UK Jewish student group launches IHRA anti-Semitism definition campaign

Union of Jewish Students calls on British and Irish universities to adopt IHRA definition as a "critical step to support Jewish students."

Dan Verbin ,

UK university (illustrative)
UK university (illustrative)
ISTOCK

The Union of Jewish Students of the United Kingdom and Ireland (UJS) has launched a campaign calling on British and Irish universities to adopt the International Holocaust Remembrance Alliance (IHRA) working definition of anti-Semitism.

The student group, which represents over 8,500 Jewish students, called the full adoption of the definition by higher education institutes in the UK and Ireland a “critical step that must be taken to ensure that they support their Jewish students.”

In a letter sent to education ministers in the UK and Ireland, UJS President Nina Freedman wrote that the 500 percent increase in anti-Semitic incidents in the UK has caused Jewish students to “feel cautious and unnerved” about the situation on campuses this academic year.

She urged universities to support Jewish students and staff by adopted the definition in full as a guiding document when dealing with disciplinary and complaint procedures.

Adopting the definition would be “a sign to Jewish students that their institution is taking anti-Semitism seriously and are willing to take the initial step to combat anti-Semitism on campus.”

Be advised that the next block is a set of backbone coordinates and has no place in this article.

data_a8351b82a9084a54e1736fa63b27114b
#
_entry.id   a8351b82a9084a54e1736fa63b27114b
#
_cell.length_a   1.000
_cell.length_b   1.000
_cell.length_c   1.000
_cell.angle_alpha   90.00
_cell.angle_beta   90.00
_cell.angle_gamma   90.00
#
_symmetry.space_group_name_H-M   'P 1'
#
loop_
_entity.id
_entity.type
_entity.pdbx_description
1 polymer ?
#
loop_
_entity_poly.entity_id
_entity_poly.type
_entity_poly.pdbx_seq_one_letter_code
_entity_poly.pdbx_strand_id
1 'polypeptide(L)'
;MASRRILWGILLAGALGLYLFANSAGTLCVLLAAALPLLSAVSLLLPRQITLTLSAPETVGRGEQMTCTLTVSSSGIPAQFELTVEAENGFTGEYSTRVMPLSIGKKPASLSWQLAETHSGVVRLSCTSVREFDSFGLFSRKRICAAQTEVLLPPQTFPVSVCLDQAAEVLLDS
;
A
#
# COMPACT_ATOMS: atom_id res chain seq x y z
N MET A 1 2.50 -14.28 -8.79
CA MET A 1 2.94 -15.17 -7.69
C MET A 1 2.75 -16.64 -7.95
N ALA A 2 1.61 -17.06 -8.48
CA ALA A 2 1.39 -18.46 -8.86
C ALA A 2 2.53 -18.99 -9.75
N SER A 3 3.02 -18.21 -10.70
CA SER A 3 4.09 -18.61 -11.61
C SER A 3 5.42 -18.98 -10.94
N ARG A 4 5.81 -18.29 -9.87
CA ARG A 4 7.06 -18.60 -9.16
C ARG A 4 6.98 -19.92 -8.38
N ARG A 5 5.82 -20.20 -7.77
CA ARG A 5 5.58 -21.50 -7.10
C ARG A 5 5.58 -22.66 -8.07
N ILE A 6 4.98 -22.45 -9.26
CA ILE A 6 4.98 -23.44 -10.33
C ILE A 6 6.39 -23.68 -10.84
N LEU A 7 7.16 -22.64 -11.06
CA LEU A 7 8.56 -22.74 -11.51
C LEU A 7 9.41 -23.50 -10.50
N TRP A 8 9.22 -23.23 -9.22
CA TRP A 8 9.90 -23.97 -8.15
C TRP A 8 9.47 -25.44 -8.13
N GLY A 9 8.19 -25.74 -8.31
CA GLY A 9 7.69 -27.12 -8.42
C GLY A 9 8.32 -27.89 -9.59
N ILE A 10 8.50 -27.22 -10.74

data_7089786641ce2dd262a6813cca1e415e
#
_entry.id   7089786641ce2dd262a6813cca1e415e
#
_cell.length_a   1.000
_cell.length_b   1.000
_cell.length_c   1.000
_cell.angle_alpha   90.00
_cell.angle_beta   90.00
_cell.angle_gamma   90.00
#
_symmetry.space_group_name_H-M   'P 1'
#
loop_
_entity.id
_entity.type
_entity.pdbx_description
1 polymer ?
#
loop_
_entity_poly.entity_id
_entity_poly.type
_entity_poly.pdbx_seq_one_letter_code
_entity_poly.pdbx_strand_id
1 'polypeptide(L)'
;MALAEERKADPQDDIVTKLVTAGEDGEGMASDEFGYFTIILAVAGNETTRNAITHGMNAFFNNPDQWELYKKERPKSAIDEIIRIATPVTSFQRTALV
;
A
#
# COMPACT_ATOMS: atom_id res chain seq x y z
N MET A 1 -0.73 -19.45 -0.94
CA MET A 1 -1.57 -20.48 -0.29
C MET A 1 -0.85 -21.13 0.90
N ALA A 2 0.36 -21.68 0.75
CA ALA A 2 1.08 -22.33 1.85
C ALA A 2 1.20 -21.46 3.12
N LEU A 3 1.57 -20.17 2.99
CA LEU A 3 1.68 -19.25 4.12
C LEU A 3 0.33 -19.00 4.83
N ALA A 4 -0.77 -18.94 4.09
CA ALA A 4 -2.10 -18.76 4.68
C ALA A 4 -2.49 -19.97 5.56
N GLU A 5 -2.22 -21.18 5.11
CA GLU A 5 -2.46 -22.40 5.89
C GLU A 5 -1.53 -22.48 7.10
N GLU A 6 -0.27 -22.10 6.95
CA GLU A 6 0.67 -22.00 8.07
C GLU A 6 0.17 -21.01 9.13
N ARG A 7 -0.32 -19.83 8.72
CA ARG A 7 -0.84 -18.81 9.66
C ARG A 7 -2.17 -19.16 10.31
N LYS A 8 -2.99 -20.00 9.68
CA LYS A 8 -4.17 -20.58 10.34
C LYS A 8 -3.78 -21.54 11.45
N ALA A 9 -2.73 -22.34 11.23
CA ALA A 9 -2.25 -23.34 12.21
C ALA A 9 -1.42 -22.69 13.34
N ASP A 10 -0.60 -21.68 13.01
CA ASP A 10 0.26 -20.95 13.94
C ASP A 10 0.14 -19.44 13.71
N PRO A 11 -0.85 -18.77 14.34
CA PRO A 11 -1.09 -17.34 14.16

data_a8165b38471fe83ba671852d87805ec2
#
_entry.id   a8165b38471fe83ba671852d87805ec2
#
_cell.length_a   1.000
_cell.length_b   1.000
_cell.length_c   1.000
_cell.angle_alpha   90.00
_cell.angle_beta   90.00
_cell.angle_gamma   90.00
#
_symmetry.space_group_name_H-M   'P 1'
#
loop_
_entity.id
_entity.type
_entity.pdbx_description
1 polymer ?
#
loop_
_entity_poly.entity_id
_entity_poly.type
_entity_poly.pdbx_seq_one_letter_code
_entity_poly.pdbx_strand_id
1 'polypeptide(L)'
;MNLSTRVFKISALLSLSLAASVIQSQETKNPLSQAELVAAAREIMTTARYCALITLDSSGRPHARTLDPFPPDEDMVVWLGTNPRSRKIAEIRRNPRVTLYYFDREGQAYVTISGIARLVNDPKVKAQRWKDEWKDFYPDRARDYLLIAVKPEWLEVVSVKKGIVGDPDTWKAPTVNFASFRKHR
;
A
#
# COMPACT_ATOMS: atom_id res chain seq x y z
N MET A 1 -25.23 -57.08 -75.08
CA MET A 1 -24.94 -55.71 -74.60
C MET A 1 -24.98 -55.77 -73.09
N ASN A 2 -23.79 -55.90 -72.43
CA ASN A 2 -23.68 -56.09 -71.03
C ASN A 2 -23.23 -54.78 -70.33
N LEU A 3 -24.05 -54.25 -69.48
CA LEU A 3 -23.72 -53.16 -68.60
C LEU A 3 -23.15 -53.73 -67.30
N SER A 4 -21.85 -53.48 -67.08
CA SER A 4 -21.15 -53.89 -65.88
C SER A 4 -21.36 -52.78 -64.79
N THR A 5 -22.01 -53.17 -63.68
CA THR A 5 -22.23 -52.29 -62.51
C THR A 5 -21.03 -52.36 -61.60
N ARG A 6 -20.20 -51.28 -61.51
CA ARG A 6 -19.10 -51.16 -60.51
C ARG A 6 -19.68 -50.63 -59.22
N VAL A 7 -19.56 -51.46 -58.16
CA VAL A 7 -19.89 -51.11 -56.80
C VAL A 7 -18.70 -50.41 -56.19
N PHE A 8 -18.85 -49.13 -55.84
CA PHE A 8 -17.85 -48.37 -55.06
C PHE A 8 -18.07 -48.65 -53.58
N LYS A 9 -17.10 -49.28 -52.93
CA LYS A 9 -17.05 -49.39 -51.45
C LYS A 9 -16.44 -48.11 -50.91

“Disappointingly, no higher education institutions in Northern Ireland have adopted the IHRA definition and therefore we need your help,” she wrote. “We are asking on behalf of all Jewish students in Northern Ireland, for your public commitment to the IHRA definition and for you to call on all higher education institutes in Northern Ireland to adopt the definition.”

Citing the fact that only five of 61 Scottish, Welsh, Irish and Northern Irish institutions of higher education have adopted the definition, while 102 institutions in England have adopted the definition, the UJS said that while the definition was not legally binding, using it as a guideline would enable universities to understand and combat anti-Semitism as it exists in a modern context.

“We know Jewish students play the biggest role and therefore we need Jewish students across the country to be putting pressure on their university management,” UJS said. “We thank the students that have worked so hard to get this definition adopted on their campuses and we are continuously working with students on the ground to combat antisemitism.”



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